The free-living soil nematode Caenorhabditis elegans adapts its development to the availability of food. When food is scarce and population density is high, worms enter a developmentally arrested non-feeding diapause stage specialized for long-term survival called the dauer larva. When food becomes available, they exit from the dauer stage, resume growth and reproduction. It has been postulated that compound(s) present in food, referred to as the “food signal”, promote exit from the dauer stage. In this study, we have identified NAD+ as a component of bacterial extract that promotes dauer exit. NAD+, when dissolved in alkaline medium, causes opening of the mouth and ingestion of food. We also show that to initiate exit from the dauer stage in response to NAD+ worms require production of serotonin. Thus, C. elegans can use redox cofactors produced by dietary organisms to sense food.
Citation: Mylenko M, Boland S, Penkov S, Sampaio JL, Lombardot B, Vorkel D, et al. (2016) NAD+ Is a Food Component That Promotes Exit from Dauer Diapause in Caenorhabditis elegans. PLoS ONE11(12): e0167208. https://doi.org/10.1371/journal.pone.0167208
Editor: Matthew S. Gill, Scripps Research Institute, UNITED STATES
Received: July 18, 2016; Accepted: November 10, 2016; Published: December 1, 2016
Copyright: © 2016 Mylenko et al. This is an open access article distributed under the terms of the Creative Commons Attribution License, which permits unrestricted use, distribution, and reproduction in any medium, provided the original author and source are credited.
Data Availability: All relevant data are within the paper and supporting information files. The CElegansBeadsAnalysis plugin can be accessed at the following URL: http://wiki.imagej.net/CElegansBeadsAnalysis_plugin.
Funding: This study was funded by MPI-CBG internal grants. The funders had no role in study design, data collection and analysis, decision to publish, or preparation of the manuscript.
Competing interests: The authors have declared that no competing interests exist.
The search for nutritional resources and selection of suitable food from a variety of available sources facilitate the adaptation of an organism to its environment. After finding of food, organisms evaluate its nutritive quality and decide whether to continue the search or to make use of the already detected food source .
The nematode C. elegans is widely used in research related to food detection and the physiological responses to different diets [2, 3]. In nature, C. elegans grows on ephemeral bacterial blooms, appearing randomly and seasonally in decomposing biological substances . Under favorable environmental conditions, C. elegans undergoes a fast reproductive life cycle comprised of four larval stages (L1 to L4) that results in the formation of egg-laying adults . In contrast, when the environment becomes harsh, worms enter a developmentally arrested non-feeding state specialized for long-term survival, called dauer [4, 6]. Dauers have a specific morphology, metabolism and are resistant to various kinds of stress. The body of dauers are radially shrunk, with a special impermeable cuticle and constricted non-pumping pharynx. The mouth (buccal cavity) is closed by a thick layer of body wall cuticle, which prevents dauers from feeding [7–9]. If environmental conditions improve and food becomes available, dauers open their mouth, start feeding, and resume the reproductive life cycle by molting into L4 larvae .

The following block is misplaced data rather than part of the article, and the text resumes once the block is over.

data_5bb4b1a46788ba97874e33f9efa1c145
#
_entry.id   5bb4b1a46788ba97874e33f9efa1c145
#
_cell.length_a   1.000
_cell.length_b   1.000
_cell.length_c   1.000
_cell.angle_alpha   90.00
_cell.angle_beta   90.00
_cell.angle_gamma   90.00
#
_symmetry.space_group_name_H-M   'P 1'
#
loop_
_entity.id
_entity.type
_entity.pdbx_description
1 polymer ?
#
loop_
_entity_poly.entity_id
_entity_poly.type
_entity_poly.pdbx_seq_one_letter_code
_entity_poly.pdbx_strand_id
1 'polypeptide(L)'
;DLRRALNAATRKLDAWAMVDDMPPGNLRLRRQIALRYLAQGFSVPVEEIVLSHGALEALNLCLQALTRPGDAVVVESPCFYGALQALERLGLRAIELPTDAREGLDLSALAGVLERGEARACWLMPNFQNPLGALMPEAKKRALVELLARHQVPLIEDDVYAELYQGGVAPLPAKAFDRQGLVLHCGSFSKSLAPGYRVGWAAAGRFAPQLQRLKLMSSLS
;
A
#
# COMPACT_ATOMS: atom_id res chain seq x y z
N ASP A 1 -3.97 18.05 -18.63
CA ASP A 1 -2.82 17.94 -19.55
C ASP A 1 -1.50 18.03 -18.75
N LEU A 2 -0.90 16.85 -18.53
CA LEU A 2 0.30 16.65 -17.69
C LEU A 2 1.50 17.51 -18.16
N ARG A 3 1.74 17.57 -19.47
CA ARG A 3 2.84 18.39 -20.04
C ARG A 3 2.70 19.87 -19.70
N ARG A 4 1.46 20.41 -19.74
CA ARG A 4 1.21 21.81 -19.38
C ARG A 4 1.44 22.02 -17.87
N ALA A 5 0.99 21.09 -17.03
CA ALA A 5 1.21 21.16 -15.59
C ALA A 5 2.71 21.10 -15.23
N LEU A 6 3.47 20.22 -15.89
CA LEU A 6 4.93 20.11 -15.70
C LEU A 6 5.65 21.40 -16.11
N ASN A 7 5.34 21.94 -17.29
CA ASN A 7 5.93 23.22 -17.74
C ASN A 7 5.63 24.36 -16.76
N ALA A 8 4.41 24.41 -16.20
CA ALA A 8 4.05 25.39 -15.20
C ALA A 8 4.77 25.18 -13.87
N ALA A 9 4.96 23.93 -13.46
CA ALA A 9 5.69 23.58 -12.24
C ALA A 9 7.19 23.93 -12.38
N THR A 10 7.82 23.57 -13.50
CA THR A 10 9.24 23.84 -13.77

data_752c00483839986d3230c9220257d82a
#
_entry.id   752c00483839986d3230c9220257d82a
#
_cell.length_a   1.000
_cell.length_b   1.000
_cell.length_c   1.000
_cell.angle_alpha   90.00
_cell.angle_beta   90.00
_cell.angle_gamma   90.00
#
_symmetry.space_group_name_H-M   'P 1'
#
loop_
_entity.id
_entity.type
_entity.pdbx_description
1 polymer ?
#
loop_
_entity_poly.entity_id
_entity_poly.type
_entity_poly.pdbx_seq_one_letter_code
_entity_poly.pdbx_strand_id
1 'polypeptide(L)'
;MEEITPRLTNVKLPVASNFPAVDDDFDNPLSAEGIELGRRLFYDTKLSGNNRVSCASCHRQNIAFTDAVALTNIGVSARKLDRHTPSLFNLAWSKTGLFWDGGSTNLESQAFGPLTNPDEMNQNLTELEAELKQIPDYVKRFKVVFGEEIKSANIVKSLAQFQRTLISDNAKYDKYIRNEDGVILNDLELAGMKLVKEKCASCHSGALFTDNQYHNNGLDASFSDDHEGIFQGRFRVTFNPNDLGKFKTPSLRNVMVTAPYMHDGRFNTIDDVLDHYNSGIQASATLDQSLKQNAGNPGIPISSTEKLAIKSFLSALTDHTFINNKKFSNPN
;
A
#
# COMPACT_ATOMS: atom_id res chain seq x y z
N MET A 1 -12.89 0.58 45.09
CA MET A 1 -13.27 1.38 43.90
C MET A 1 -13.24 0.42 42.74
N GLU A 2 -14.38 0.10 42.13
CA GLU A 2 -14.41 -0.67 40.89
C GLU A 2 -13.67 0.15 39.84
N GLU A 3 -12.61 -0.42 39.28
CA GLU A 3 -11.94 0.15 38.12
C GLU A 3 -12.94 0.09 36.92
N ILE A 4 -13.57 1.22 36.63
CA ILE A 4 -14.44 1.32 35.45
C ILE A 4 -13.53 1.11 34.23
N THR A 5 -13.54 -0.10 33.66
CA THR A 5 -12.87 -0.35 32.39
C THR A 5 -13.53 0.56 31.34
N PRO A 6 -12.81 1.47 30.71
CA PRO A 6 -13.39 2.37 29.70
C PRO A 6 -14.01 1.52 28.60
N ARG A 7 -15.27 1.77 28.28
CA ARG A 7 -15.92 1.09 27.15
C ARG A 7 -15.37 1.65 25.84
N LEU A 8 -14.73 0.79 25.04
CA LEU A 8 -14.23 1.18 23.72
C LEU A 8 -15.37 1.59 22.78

The presence of food ad libitum prevents dauer formation and stimulates recovery from the dauer state. Additionally, high density of the worm population antagonizes the effect of food by stimulating dauer arrest and inhibiting the recovery from dauer . The increase of population density is sensed via dauer-inducing pheromones constitutively excreted by the worms [10, 11]. These pheromones, or “daumones”, have been characterized as a complex mixture of structurally varied hydrophilic ascarosides that exert their effects by binding to G-protein coupled receptors [12–15].
Despite extensive research on the chemical and biological effects of daumones, the identities of food components inhibiting dauer formation and inducing the exit from the dauer stage remain elusive. However, it had been found that extracts of microorganisms such as yeast and bacteria contain compounds (“food signal”), that inhibit dauer formation and, importantly, initiate dauer recovery [6, 11]. Herein, the food signal has been described as a labile, neutral and hydrophilic substance(s) with chromatographic and physical properties similar to low molecular weight nucleosides or carbohydrates. It has been also proposed that the food signal(s) could be a regular metabolite produced by many microorganisms .
In the current study, we show that NAD+ is a component of bacterial extract that promotes dauer exit under alkaline conditions. It causes opening of the mouth and ingestion of food. This process requires serotonin signaling. Thus, a redox cofactor produced by all living organisms can be used by C. elegans to detect the presence of food and to adapt its development accordingly.
A quantitative bioassay for the purification of the food signal